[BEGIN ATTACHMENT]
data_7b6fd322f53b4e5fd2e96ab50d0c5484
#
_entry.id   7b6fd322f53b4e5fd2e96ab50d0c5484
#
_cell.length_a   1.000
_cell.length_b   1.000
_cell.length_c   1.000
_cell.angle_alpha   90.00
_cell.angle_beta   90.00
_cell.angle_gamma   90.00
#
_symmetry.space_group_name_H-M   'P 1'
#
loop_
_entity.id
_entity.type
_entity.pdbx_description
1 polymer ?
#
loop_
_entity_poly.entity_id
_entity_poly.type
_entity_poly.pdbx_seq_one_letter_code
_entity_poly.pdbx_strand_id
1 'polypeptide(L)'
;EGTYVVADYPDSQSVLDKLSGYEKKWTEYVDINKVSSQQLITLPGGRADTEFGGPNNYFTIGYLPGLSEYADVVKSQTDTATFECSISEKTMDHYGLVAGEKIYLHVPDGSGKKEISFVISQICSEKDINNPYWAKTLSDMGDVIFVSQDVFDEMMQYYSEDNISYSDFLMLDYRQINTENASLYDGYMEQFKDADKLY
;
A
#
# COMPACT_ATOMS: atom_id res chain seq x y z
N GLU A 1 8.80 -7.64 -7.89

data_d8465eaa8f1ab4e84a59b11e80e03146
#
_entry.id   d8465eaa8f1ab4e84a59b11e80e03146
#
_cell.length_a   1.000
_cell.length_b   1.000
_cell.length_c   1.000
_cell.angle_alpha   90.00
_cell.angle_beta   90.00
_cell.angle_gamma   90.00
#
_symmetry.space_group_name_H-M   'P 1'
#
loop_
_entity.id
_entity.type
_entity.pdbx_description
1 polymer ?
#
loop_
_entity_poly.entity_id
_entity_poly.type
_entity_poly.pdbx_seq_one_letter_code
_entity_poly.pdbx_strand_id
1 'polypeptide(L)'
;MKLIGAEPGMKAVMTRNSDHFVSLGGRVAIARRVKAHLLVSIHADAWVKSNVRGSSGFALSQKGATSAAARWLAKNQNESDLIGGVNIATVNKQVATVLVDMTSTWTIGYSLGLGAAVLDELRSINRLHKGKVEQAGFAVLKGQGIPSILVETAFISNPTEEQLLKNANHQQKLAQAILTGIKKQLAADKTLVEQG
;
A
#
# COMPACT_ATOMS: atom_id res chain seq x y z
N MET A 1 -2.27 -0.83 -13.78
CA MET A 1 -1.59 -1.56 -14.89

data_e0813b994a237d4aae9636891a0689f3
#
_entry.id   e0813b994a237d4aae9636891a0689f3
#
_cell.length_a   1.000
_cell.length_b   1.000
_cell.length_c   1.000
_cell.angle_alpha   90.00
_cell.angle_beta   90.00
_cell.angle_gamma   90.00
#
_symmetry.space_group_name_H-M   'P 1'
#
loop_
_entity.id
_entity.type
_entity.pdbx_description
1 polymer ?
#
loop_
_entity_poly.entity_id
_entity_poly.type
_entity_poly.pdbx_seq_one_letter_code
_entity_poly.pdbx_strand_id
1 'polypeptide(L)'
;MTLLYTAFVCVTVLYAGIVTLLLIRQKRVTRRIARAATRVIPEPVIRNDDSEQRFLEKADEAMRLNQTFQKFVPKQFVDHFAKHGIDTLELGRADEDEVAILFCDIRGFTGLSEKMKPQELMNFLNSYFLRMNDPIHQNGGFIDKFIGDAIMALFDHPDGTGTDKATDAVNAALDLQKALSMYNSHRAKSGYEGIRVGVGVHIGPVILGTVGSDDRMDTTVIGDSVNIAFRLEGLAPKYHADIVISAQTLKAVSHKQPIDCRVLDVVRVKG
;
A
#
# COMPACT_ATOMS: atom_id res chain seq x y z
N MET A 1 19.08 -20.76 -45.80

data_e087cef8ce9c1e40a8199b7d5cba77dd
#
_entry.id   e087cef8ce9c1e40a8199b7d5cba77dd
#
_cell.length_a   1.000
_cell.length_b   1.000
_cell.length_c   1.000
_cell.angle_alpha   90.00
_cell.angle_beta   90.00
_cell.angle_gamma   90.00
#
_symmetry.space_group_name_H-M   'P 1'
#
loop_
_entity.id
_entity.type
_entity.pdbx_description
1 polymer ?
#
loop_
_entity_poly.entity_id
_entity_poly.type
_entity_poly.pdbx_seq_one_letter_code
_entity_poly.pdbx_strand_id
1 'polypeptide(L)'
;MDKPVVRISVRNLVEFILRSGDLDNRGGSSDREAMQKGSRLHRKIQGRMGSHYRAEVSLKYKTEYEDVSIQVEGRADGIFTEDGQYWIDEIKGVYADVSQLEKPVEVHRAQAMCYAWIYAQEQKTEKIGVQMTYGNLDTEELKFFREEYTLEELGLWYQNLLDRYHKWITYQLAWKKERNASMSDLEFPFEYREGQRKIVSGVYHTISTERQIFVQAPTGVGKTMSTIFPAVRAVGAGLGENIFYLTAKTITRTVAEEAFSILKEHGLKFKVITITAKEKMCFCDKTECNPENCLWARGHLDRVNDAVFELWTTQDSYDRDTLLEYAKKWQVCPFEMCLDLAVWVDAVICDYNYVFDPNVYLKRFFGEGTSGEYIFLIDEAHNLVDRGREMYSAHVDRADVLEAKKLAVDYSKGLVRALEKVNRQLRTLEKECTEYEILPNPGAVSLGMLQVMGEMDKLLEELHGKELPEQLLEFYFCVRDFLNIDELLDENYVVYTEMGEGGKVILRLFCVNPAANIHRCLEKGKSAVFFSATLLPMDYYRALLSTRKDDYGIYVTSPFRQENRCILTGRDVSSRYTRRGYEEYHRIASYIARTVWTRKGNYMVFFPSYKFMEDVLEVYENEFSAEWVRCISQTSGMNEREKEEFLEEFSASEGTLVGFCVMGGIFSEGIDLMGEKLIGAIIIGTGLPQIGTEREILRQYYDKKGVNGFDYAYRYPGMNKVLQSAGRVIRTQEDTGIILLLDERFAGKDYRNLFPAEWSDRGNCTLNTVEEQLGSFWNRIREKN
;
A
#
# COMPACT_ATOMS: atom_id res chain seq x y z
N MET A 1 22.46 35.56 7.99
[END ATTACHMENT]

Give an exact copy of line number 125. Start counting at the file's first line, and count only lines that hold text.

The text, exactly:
N MET A 1 22.46 35.56 7.99